Co-authored by Sebastian Wick & Jonas Ådahl.
During April 24 to 26 Red Hat invited people working on compositors and display drivers to come together to collaborate on bringing the Linux graphics stack to the next level. There were three high level topics that were discussed at length: Color Management, High Dynamic Range (HDR) and Variable Refresh Rate (VRR). This post will go through the discussions that took place, and occasional rough consensus reached among the people who attended.
The event itself aimed to be both as inclusive and engaging as possible, meaning participants could attend both in person, in the Red Hat office in Brno, Czech Republic, or remotely via a video link. The format of the event was structured in a way aiming to give remote attendees and physical attendees an equal opportunity to participate in discussions. While the hallway track can be a great way to collaborate, discussions accessible remotely were prioritized by having two available rooms with their own video link.
This meant that if the main room wanted to continue on the same topic, while some wanted to do a breakout session, they could go to the other room, and anyone attending remotely could tag along by connecting to the other video link. In the end, the break out room became the room where people collaborated on various things in a less structured manner, leaving the main room to cover the main topics. A reason for this is that the microphones in both rooms were a bit too good, effectively catching any conversation anyone had anywhere in the room. Making one of the rooms a bit more chaotic, while the other focused, also allowed for both ways of collaborating.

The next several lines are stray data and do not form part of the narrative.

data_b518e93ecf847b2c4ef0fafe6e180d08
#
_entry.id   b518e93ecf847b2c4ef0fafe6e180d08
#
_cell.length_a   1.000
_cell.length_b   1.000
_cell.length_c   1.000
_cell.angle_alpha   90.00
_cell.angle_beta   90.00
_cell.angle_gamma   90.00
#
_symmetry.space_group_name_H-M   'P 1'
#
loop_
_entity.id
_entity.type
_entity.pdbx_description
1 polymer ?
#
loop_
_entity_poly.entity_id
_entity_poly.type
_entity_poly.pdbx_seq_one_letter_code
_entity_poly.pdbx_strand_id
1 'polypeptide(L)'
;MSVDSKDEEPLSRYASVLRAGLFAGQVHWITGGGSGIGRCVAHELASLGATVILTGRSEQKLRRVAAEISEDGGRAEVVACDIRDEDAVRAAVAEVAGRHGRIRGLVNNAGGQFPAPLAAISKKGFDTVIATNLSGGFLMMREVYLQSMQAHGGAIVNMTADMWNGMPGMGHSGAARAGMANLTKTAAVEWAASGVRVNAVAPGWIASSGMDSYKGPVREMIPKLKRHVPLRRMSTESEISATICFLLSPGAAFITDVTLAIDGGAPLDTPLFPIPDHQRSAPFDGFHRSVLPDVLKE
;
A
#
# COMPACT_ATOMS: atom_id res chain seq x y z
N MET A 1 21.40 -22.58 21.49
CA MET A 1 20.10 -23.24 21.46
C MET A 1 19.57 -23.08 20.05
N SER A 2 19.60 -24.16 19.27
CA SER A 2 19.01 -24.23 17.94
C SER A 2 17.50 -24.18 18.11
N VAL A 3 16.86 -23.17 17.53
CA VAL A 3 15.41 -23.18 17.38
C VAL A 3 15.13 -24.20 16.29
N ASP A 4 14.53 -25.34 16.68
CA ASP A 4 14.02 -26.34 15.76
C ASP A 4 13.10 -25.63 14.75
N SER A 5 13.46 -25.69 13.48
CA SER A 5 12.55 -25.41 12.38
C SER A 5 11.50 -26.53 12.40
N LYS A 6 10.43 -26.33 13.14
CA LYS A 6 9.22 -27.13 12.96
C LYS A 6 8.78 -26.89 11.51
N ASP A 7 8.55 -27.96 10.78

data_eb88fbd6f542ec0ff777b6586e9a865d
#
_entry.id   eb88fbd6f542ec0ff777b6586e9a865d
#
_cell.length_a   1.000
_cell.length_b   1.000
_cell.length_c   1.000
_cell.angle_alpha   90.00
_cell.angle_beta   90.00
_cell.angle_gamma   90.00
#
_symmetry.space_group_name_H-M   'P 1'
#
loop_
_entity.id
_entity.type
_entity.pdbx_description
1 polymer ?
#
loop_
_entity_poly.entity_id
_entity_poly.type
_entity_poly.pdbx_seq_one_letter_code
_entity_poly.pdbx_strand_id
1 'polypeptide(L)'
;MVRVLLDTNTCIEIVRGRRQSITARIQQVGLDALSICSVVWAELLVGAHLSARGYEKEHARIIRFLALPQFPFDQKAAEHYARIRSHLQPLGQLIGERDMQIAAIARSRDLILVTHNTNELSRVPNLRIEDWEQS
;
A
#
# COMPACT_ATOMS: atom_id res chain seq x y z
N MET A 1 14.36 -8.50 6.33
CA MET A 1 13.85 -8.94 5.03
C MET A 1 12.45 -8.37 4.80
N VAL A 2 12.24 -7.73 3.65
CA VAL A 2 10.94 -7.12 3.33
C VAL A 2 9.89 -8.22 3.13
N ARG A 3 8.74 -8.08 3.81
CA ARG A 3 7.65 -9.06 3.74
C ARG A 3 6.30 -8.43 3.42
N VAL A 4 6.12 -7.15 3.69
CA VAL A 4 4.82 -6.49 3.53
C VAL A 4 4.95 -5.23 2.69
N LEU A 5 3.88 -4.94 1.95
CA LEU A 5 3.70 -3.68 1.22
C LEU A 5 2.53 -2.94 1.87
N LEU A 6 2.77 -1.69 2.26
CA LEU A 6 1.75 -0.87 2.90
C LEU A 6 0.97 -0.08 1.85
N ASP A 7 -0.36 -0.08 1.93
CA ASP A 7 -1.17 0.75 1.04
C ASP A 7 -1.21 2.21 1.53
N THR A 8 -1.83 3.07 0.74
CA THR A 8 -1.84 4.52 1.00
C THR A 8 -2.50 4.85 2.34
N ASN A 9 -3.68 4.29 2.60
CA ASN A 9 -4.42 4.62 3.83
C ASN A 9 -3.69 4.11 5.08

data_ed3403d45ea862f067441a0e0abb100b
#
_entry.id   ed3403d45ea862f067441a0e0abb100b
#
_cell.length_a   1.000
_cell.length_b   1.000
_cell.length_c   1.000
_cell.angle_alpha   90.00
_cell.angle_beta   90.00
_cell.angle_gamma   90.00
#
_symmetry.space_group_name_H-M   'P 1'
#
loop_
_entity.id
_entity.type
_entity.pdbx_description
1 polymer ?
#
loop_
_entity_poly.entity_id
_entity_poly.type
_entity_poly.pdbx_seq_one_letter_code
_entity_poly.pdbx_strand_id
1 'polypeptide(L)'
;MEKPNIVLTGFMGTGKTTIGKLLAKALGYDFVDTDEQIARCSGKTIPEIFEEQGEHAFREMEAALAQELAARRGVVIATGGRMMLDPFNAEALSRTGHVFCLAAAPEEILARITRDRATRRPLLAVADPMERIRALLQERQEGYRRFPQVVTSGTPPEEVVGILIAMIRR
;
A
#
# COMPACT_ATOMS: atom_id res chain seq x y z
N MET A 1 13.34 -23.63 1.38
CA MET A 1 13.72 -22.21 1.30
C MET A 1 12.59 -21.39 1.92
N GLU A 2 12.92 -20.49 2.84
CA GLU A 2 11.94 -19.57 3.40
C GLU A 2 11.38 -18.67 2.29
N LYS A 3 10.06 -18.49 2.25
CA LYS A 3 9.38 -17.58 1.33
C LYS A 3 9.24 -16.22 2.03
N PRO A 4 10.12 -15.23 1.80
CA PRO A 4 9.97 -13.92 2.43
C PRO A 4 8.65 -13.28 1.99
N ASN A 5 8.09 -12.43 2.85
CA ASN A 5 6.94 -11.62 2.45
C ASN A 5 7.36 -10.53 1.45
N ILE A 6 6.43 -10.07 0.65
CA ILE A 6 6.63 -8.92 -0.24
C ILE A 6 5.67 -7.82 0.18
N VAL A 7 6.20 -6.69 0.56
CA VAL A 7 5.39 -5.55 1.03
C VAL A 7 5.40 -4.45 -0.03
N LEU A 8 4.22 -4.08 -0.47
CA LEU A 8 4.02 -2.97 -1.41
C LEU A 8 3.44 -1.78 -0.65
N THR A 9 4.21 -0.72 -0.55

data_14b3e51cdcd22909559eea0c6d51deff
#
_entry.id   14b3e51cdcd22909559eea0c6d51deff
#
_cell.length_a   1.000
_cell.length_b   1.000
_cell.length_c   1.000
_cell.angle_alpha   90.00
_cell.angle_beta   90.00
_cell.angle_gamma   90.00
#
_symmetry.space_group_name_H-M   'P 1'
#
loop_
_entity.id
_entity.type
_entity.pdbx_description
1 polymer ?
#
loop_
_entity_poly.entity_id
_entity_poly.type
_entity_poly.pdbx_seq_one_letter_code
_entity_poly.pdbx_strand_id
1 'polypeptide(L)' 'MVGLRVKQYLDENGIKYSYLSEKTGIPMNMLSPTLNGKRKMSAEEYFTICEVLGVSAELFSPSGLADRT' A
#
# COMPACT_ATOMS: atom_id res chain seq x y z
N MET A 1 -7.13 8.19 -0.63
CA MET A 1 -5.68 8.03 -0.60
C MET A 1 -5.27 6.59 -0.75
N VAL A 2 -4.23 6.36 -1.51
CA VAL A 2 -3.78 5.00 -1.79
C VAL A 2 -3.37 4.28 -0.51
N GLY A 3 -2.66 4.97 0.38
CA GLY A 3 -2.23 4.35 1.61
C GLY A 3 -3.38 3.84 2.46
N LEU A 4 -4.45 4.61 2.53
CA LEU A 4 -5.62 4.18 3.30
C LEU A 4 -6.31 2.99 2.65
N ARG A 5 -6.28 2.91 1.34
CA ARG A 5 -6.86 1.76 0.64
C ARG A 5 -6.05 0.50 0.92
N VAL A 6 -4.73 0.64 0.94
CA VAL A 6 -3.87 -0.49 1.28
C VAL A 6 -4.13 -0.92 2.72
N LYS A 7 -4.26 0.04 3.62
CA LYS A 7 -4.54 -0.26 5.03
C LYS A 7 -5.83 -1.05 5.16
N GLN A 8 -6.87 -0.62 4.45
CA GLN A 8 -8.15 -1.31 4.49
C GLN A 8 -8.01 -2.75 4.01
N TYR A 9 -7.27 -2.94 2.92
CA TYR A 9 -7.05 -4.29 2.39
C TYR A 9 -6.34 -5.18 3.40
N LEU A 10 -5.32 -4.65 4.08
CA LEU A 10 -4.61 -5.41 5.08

For the kernel side, people working on AMD, Intel and NVIDIA drivers were among the attendees, and for user space there was representation from gamescope, GNOME, KDE, smithay, Wayland, weston and wlroots. Some of those people are community contributors and some of them were attending on behalf of Red Hat, Canonical, System76, sourcehut, Collabora, Blue Systems, Igalia, AMD, Intel, Google, and NVIDIA. We had a lot of productive discussion, ending up in total with a 20 (!) page document of notes.
Color management & HDR
Color management in the Linux graphics stack is shifting in the way it is implemented, away from the style used in X11 where the display server (X.org) takes a hands-off approach and the end result is dependent on individual client capabilities, to an architecture where the Wayland display server takes an active role to ensure that all clients, be them color aware or not, show up on screen correctly.
Pekka Paalanen and Sebastian Wick gave a summary of the current state of digital color on Linux and Wayland. For full details, see the Color and HDR documentation repository.
They described the in-development color-representation and color-management Wayland protocols. The color-representation protocol lets clients describe the way color channels are encoded and the color-management protocol lets clients describe the color channels’ meaning to completely describe the appearance of surfaces. It also gives clients information about how it can optimize its content to the target monitor capabilities to minimize the color transformations in the compositor.